Thanksgiving – The Expression of Gratitude! by Mary Ellen McNaughton


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Thanksgiving – The Expression of Gratitude! by Mary Ellen McNaughton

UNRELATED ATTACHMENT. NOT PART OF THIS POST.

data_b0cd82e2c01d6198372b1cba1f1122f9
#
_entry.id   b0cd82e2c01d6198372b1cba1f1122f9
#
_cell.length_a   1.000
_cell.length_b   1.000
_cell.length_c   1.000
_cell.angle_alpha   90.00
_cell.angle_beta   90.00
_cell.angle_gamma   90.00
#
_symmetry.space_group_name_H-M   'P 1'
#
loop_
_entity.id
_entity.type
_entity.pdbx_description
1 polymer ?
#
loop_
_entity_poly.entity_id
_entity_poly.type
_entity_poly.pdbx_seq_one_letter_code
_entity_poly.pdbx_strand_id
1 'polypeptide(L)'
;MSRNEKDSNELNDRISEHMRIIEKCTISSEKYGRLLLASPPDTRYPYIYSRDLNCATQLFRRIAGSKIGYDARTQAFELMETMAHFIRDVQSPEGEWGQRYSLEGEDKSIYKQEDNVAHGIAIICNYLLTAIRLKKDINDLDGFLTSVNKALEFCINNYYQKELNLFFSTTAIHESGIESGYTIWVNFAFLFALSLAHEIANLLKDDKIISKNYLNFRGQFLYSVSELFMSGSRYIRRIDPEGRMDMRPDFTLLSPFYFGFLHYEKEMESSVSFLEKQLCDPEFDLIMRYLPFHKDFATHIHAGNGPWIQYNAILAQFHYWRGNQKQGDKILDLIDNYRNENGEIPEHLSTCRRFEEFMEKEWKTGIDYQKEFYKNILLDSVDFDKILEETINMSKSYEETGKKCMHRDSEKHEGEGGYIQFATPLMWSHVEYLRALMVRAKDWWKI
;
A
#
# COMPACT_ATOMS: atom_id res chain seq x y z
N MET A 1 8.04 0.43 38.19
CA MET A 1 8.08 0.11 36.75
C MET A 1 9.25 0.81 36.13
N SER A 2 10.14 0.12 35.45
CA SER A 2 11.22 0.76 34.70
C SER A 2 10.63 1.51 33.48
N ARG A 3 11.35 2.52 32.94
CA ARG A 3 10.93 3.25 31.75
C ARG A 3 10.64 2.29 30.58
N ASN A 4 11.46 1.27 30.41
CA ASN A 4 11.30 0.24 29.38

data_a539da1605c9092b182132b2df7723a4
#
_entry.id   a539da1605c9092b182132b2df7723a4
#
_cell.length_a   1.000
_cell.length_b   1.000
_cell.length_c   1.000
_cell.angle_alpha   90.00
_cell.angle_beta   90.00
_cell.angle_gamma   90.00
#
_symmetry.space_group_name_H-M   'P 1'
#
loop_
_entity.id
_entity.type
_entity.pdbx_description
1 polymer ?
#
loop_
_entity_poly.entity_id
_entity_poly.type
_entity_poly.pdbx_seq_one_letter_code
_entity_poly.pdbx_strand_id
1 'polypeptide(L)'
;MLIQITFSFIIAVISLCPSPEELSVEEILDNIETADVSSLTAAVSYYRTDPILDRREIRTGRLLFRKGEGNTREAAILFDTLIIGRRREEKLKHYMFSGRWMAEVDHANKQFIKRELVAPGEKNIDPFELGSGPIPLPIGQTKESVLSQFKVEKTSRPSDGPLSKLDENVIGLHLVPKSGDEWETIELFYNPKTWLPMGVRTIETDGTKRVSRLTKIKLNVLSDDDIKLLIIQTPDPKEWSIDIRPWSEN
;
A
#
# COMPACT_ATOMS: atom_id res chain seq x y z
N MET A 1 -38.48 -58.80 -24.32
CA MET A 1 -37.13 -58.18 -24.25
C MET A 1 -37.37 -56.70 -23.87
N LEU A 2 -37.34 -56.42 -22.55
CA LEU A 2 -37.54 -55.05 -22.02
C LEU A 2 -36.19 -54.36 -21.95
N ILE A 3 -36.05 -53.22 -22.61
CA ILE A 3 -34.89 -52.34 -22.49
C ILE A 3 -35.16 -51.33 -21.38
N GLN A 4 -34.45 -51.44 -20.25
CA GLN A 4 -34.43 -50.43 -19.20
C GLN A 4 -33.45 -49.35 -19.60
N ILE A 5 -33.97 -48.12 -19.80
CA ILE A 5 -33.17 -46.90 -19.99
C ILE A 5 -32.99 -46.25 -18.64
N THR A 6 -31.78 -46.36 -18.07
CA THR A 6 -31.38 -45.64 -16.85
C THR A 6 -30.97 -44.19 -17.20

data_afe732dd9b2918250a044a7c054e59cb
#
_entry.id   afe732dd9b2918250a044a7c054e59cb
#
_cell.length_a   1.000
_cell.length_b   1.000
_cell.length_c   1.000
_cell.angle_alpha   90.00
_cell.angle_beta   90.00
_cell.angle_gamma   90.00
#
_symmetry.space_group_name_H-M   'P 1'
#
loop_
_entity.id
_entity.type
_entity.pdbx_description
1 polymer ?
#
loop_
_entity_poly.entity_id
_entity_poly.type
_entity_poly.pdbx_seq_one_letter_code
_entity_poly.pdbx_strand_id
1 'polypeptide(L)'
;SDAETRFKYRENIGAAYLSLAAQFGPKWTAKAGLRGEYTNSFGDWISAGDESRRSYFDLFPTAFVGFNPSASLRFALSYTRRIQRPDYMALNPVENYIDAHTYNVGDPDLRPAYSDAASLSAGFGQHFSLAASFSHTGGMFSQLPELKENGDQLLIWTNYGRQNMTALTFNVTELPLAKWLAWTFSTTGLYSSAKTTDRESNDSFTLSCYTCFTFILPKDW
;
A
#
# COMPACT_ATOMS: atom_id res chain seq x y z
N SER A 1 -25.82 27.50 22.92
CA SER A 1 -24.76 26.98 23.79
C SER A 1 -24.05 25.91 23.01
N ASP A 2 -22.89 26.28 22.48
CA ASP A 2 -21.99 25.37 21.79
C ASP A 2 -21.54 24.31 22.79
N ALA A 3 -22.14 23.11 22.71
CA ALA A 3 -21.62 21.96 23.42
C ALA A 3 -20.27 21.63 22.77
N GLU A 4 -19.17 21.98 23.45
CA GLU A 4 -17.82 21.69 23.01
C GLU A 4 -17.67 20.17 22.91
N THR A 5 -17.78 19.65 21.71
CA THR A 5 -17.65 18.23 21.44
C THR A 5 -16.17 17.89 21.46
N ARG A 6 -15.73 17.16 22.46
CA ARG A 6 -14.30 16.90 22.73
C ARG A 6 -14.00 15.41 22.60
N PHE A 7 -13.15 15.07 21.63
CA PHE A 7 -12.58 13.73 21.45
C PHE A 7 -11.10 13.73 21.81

1. 1. Thanksgiving – The Expression of Gratitude! “In our daily lives, we must see that it is not happiness that makes us grateful, but the gratefulness that makes us happy.” Albert Clarke Thanksgiving is a time when we are reminded to focus on gratitude and those things for which we are thankful. Both gratitude and thanksgiving can be seen as states of mind - a general ‘attitude of gratitude’, or a form of feedback that we can give to each other. Sometimes we express our gratitude or feelings of appreciation by giving praise or compliments – “It was very kind of you to grace our table with flowers”. However, compliments don’t really reveal what is going on with us, and sometimes puts us in the position of passing judgment on others; even if these seem to be positive judgments, they do not really effectively express our appreciation and celebration. In nonviolent communication (NVC), we learn how, when our needs are not met, to give feedback in constructive ways that avoid or resolve conflict. Often, however, we forget that the model works equally well when giving gratitude or feedback when our needs are met. When giving gratitude using the NVC model, we first describe exactly what it is we want to celebrate, or what the person has done to enrich our lives (observation). Second, we express the feelings that their actions elicited in us. Finally, we tell them what need or needs of ours their actions met. For example: “When you brought flowers and put them on our dinner table (observation), I felt pleased and elated (feeling) because it met my needs for beauty, consideration and celebration (needs). Thank you for that contribution!” In this way, we can really savour the gratitude on both sides. Of course, I could also just say … Thanks! Which form of gratitude would you rather receive? Mary Ellen is a certified counselor working in Kelowna. She specializes in group presentations, workshops and individual counselling and teaches Nonviolent Communication (Compassionate Communication). She has an office at 230-1855 Kirschner Rd, and can be reached at (250)-864-8664 or